The Igbo Red Cap

All my life I've known - not guessed or assumed or thought but known, with the same level of confidence I know that when it rains the streets of Yaba will be flooded -  that the red cap in Igbo traditional society is a symbol of a certain level of wisdom, maturity and achievement. A symbol, which I have heard older men complain, is now being devalued and defaced by the fact that everyone wears it and that young men who's wisdom and maturity is certainly in doubt and who's sources of wealth is questionable at best and downright immoral at worst had somehow earned (bought) the right to wear the red caps. All of that I have heard, and can even, should the spirit move me argue both sides of that debate. My acceptance of the world and the role of red caps in this world was balanced. Until Monday this week.

I was reading a highly informative book on colonial Nigeria and discovering stories that I didn't know. Everything was going fine, then I read a paragraph and I couldn't go any further. I read that paragraph three times then did a quick google search and spent the next one hour researching. This was the paragraph that shook my world:

"It was the District Commissioner for Ikot-Ekpene who first gave his Warrant Chief a Moroccan fez hat and a staff of office. This practice caught on and the Red fez became a symbol of Chiefs' attire throughout the Eastern province" - Olasupo Shasore 'A Platter of Gold'

Some context is probably appropriate so you can understand what happened to my world that fine Monday afternoon. Warrant Chiefs were appointed in what is now South East and South South Nigeria, in the early days of colonialism because British colonialists couldn't be bothered to learn the culture of the people who's land they'd come to plunder *coughs* civilize I mean. A warrant to govern on their behalf and most importantly collect tax was given to whatever individual the British officials currently held in favor, it could also be withdrawn at will. The institution was rife with corruption, abuses and injustice which, with the help of other factors would lead to its eventual collapse. Incidentally, the focus of this chapter in the book was tax and the tax riots and revolts of the 1920s. I read on trying to find more information the cap, but Mr Shasore's focus was on tax not hats. The only other mention, he'd make was that the hats became so symbolic that during the Market Women's Revolt of 1929, one of the demands the women made was the 'de-hatting' of erring warrant chiefs, some of whos hats were burnt or ripped into pieces.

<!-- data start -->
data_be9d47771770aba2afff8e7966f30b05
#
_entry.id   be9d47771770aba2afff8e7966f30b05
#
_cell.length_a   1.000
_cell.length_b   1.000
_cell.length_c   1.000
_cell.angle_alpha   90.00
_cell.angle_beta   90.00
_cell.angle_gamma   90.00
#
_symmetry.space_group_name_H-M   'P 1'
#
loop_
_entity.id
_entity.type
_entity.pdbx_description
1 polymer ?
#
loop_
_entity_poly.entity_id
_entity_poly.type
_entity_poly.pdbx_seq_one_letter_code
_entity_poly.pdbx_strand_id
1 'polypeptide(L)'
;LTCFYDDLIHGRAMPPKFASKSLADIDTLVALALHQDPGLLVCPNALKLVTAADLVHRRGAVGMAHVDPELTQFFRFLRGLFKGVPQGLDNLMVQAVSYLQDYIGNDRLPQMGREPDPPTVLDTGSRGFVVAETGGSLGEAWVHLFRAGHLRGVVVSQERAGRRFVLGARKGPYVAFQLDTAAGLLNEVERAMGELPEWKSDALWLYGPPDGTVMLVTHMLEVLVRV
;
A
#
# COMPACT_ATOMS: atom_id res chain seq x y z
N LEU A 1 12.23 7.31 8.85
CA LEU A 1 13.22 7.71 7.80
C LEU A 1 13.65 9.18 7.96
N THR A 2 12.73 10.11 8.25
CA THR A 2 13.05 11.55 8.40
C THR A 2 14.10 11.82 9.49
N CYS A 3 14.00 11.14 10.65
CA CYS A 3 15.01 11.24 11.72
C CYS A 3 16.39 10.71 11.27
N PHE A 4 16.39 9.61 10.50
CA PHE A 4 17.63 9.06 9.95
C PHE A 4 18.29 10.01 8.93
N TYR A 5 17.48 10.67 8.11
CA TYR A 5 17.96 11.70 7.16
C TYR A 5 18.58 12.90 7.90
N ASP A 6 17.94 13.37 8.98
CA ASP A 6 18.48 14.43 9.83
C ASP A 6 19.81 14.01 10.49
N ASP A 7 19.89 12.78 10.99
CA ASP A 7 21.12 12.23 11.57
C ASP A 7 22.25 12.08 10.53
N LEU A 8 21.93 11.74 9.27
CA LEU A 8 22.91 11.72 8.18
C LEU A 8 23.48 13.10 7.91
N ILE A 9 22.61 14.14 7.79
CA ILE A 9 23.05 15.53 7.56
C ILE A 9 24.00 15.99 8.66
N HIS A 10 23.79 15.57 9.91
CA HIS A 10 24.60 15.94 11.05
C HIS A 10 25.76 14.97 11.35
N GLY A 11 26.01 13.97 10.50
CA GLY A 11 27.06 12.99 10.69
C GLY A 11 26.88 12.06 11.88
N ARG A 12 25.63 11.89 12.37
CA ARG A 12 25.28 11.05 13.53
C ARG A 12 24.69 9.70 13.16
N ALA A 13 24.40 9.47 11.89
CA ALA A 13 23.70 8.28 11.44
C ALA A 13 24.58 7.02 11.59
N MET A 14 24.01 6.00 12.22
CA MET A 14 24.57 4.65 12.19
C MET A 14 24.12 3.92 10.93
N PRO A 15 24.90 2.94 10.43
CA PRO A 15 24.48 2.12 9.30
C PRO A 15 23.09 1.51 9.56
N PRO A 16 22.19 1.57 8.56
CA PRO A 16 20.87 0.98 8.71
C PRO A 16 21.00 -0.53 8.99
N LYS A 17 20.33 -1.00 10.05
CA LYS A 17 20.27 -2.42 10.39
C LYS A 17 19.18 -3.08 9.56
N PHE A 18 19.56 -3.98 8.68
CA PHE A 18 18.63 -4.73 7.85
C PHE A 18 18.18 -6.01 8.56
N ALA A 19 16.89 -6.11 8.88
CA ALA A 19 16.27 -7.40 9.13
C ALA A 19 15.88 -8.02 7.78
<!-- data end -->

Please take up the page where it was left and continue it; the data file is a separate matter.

But surely it can't be. Surely this symbolic red hat - which traditionalists insist is the very symbol of a post-selfish, for-the-good-of-the-community ideal we should all aspire to - cannot be a relic of a colonial institution even officers of the British empire were forced to admit might not have been their best idea (a feat almost as difficult as getting a Nigerian politician to abstain from looting)? But apparently it might be.

This is a red Moroccan fez hat without tassels.

And this is the vaunted traditional Igbo Red cap.

I'm not a professional or anything but they do look similar. And I haven't found a single source that can categorically tell me the origin of the caps. I did find a claim that the true origins of the cap are the ancient Nri Kingdom or the Arochukuwu Confederacy of pre-colonial renown but again, there is nothing to back up these claims. Obviously a lot more historical research and archaeological reconstructions needs to happen in Nigeria for us to understand the times that have gone by.

But I digress from my point. The mini-controversy on the cap aside, that paragraph made me realize that I need to challenge some of the assumptions I take for fact. Instead of accepting anything on face value, I will now be running tests to figure out exactly what I think and why I think it. You might want to do the same, before a paragraph comes out of nowhere and shocks you into stupor. If you want to join me, I'll be at a chemistry lab somewhere trying to figure out is water is really H20.

If you know more about the Igbo red cap and it's origins, please share in the comments section, that we all might learn.


Image source - zarinas.com, igbofocus.co.uk











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